SCKMC Reviews Medicare Infection Report
February 6, 2015
A report released in December by the Centers for Medicare and Medicaid Services (CMS) announcing SCKMC would receive a financial penalty due to a high number of hospital acquired conditions (HAC) made both local and regional headlines. Hospital administration was surprised to learn the facility had been named and began a prompt investigation into the newly established payment reduction program.
Arkansas City, KS - A report released in December by the Centers for Medicare and Medicaid Services (CMS) announcing SCKMC would receive a financial penalty due to a high number of hospital acquired conditions (HAC) made both local and regional headlines. Hospital administration was surprised to learn the facility had been named and began a prompt investigation into the newly established payment reduction program.
Jane Campbell, SCKMC's Director of Hospital Quality and Risk Management, has researched the number of preventable conditions that patients develop during stays, specifically hospital acquired infections and the serious complications outlined in the CMS report.
"Medicare looked at two different kinds of infections, over a two year period. We had one reportable infection over the entire two year period. That meant that our rates were extremely, extremely low," Campbell said.
However, according to Campbell the infection rate was so low that CMS did not account for it in the report's calculation, and therefore did not register two-thirds of SCKMC's overall score.
"Because our score was so good in the hospital acquired infection domain, they threw those scores out. They didn't allow us to average them. When CMS post (the results) on their website, they don't say "inefficient data", they say "unavailable" as if we didn't report it. So it makes us look as if we are not reporting what we need to report and that we have a lot of complications. I want to assure you that neither of those things is true," Campbell said.
The third category of the report considers hospital acquired conditions, like collapsed lungs, pressure ulcers, and post-operative blood clots.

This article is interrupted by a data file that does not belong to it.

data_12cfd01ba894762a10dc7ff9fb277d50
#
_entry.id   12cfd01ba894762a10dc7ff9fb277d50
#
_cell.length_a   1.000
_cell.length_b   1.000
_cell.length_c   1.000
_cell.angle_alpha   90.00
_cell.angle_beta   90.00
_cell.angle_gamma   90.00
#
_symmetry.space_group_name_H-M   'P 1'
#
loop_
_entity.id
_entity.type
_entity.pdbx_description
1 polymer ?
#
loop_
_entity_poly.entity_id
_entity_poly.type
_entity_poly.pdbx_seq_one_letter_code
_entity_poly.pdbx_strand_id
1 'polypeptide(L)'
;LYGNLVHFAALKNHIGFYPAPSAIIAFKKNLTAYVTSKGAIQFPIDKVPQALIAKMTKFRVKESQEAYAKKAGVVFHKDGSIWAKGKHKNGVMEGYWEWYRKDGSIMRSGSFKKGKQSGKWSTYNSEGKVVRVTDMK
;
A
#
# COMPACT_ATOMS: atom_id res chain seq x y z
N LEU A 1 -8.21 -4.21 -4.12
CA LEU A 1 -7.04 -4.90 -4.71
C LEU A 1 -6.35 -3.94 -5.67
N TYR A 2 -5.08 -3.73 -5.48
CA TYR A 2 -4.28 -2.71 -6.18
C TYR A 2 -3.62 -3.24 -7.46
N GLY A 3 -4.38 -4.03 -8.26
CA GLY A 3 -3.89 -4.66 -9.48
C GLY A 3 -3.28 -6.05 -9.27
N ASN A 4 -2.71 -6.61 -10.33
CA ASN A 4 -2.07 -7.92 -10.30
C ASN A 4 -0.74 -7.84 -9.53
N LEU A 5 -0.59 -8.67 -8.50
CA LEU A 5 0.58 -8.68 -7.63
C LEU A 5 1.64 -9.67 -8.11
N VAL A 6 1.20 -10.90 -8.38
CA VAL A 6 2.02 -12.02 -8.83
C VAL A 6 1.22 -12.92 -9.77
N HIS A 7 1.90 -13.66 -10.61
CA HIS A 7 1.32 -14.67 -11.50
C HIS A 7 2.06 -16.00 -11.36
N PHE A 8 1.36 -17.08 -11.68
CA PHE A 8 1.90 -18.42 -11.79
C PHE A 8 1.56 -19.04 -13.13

"What (CMS) found when they looked at us is that we had one case that was coded a pulmonary embolism (blood clot in the lung) out of about 140 possible surgeries. The imaging studies that were done show that there was no pulmonary embolism, but the way the doctor had written their discharge summary it had to be coded that way. Then there were three accidental lacerations during surgery out of 853 surgeries. None that caused an infection, none that caused any harm to the patient at all. They were discovered the second that they happened, with no adverse consequences as a result. Finally, we had one surgical patient with multiple comorbidities. Their surgical wound reopened (dehiscence). The wound was repaired, and the patient did fine after. Somehow (CMS) determined that we had one out of 32 cases with a wound dehiscence. That is five, if you count the pulmonary embolism, out of 2,801 total surgeries," Campbell reported.
Each measure is weighted differently, with wound dehiscence counting approximately four times higher than any other adverse event identified. It, along with the four other outcomes, gave SCKMC a score of nine and landed the facility in the bottom 25-percent of hospitals. A score hospital administration disputes.
"Theoretically that (hospital acquired conditions) score that they calculate should have been averaged by the zero-percent score that we had in the hospital acquired infection realm. Which would have given us a score of three, one of the highest rated hospitals," Campbell said. "We know that we don't want any complications. We don't want any adverse events with our patients. Zero is always the best, but four out of 2,801, that's pretty close to zero."
The result of the final score is that CMS will be withholding one-percent of SCKMC's annual payment, or roughly $40,000. The score cannot be appealed or reversed and will be in effect for the 2015 fiscal year. Both the fines and the report itself have been targeted by the American Hospital Association as unfairly penalizing large teaching hospitals and small hospitals such as SCKMC who decide to treat sicker patients instead of shipping them to larger facilities, and for not including critical access hospitals in the reporting requirements.
"This is an algorithm that was designed to make 25% of the hospitals fail, and that's the bottom line. It is very frustrating, but we are a great hospital and we do great work here. And not withstanding what the media reports, or what CMS says, we're doing a good job," said Campbell.